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Molly

Mixed Breed

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“Molly was adopted from our local shelter after being brought in as a stray. She loves to play ball and chase things. Sometimes when we are outside she will run around in circles, she is so fun and lovable. :)”

Current Location

Huntington, West Virginia, USA

From

Huntington Animal Control, James River Road, Huntington, WV, USA

This dog has been viewed and been given 2 wags

Registration

Microchip: AVID*603*121*891

Genetic Breed Result

Maltese

Maltese dogs are confident and friendly toy dogs, that can be high maintenance but boast a beautiful white silky coat.

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Pembroke Welsh Corgi

The Pembroke Welsh Corgi is a small, energetic, herding dog that is good with families.

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Yorkshire Terrier

Petite but proud, the Yorkshire terrier is a popular toy breed with a silky, low-shedding coat.

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Poodle (Small)

A highly intelligent and playful dog, Miniature and Toy Poodles make for great lap dogs and companions.

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Genetic Stats

Wolfiness

0.9 % MEDIUM

Predicted Adult Weight

15 lbs

Genetic Age
34 human years

Based on the date of birth provided

Dogs Like Molly

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Discover dogs who share a similar breed mix to Molly. A higher score means the two dogs have more of their breed mix in common. A score of 100% means they share the exact same breed mix!

Click or tap on a pic to learn more about each dog and see an in-depth comparison of their DNA, breeds, and more.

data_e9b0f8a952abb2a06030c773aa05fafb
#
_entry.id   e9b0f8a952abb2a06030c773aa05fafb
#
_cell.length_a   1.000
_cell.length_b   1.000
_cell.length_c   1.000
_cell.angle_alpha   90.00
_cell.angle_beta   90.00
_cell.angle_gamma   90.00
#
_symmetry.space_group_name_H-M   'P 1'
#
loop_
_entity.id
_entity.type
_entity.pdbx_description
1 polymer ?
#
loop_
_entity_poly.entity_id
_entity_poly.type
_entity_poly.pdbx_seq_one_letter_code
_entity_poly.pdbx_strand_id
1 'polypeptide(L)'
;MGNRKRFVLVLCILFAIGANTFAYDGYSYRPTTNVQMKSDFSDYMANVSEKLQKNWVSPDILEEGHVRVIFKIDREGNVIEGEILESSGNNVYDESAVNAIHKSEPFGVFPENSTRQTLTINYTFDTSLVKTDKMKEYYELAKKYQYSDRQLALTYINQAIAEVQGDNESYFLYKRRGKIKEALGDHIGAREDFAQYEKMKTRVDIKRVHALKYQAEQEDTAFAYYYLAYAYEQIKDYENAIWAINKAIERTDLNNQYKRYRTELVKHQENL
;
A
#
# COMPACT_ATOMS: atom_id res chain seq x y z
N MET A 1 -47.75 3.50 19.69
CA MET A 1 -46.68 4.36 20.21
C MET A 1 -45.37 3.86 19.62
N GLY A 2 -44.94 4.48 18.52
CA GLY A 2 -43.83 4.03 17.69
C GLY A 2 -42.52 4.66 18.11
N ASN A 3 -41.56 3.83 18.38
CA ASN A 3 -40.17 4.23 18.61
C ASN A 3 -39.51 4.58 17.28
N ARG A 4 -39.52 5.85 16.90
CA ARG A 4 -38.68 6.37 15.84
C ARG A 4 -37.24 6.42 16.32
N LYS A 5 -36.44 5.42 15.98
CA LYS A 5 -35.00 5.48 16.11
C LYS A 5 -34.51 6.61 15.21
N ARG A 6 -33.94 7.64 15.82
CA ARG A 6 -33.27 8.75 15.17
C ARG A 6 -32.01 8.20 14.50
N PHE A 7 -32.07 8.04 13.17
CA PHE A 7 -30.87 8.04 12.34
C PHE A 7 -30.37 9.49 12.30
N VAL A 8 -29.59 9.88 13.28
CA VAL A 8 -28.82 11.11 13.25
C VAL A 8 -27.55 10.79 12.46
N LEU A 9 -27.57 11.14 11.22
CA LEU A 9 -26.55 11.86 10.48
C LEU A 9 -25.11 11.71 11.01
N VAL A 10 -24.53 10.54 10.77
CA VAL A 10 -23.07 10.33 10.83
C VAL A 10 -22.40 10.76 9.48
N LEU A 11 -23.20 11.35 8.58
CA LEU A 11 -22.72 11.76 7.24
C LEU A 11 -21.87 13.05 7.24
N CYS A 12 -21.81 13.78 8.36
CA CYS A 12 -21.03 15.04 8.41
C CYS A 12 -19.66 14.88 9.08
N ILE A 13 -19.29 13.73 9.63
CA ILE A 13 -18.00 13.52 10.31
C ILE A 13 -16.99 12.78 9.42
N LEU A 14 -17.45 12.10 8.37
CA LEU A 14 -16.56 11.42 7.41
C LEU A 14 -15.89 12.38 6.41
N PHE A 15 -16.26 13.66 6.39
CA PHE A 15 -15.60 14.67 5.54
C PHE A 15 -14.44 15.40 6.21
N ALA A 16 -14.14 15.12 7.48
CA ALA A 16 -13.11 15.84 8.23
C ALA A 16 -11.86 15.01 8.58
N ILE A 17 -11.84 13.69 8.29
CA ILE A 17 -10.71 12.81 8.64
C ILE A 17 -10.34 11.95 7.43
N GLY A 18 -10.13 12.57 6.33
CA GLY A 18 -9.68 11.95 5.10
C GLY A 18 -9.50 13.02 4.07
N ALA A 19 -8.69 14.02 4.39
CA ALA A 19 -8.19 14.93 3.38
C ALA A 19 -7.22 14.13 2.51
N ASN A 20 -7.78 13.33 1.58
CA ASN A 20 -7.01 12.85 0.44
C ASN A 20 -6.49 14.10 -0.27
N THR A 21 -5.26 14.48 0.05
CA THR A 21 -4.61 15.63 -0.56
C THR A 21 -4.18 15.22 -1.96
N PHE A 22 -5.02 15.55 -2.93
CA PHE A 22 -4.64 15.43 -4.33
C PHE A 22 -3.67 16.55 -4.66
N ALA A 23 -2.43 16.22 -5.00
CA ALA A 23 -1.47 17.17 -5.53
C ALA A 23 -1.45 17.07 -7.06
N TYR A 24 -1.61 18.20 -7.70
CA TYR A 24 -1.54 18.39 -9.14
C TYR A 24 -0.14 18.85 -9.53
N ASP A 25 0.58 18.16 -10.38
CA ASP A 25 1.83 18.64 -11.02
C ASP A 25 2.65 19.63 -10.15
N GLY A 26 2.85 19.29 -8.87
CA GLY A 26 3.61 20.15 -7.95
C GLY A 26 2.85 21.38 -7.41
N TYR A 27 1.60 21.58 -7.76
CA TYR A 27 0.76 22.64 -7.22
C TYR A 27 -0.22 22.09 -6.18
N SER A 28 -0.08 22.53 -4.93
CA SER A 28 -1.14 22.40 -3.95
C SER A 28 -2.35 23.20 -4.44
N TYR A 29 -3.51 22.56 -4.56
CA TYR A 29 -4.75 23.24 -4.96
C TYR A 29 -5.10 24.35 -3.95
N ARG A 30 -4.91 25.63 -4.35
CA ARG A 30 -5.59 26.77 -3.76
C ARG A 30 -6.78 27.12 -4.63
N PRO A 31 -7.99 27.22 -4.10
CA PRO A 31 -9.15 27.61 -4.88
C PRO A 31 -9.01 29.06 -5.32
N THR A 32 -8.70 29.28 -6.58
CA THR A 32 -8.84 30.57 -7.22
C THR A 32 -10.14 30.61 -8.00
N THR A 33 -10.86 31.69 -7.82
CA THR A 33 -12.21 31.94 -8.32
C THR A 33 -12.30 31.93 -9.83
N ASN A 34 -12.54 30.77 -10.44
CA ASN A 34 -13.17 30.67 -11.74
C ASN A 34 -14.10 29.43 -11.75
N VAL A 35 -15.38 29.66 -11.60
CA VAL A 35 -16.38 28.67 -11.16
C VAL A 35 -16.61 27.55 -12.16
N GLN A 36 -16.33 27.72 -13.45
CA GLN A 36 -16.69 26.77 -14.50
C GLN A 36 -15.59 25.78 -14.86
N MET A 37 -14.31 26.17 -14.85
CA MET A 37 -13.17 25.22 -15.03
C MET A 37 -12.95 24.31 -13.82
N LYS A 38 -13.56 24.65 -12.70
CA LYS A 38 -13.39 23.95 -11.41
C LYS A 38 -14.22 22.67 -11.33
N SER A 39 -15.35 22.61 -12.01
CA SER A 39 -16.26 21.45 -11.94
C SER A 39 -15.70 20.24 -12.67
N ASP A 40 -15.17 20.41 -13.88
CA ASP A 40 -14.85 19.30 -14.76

DNA Breed Origins

Breed colors:
Maltese
Pembroke Welsh Corgi
Yorkshire Terrier
Poodle (Small)

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Would you like more information? Have you found a lost dog wearing an Embark dog tag? You can contact us at:

Molly
Family Tree From Embark PARENTS GRANDPARENTS GREAT GRANDPARENTS Maltese mix Pembroke Welsh Corgi mix Maltese Maltese / Poodle (Small) mix Pembroke Welsh Corgi Yorkshire Terrier mix Maltese Maltese Maltese Poodle (Small) mix Pembroke Welsh Corgi Pembroke Welsh Corgi Yorkshire Terrier Yorkshire Terrier mix

Breed Reveal Video

Our algorithms predict this is the most likely family tree to explain Molly’s breed mix, but this family tree may not be the only possible one.

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Explore the genetics behind your dog’s appearance and size.

Base Coat Color

Base Coat Color

Dark or Light Fur
E (Extension) Locus
Can have dark fur
Red Pigment Intensity LINKAGE
I (Intensity) Loci
Any light fur likely white or cream
Brown or Black Pigment
B (Brown) Locus
Black or gray fur and skin
Color Dilution
D (Dilute) Locus
Dark (non-dilute) fur and skin
Coat Color Modifiers

Coat Color Modifiers

Hidden Patterning
K (Dominant Black) Locus
More likely to have patterned fur
Body Pattern
A (Agouti) Locus
Black/Brown and tan coat color pattern
Facial Fur Pattern
E (Extension) Locus
Can have black masking (dark facial fur)
Saddle Tan
Likely saddle tan patterned
White Spotting
S (White Spotting) Locus
Likely to have little to no white in coat
Merle
M (Merle) Locus
Unlikely to have merle pattern
Harlequin
No impact on coat pattern
Other Coat Traits

Other Coat Traits

Furnishings LINKAGE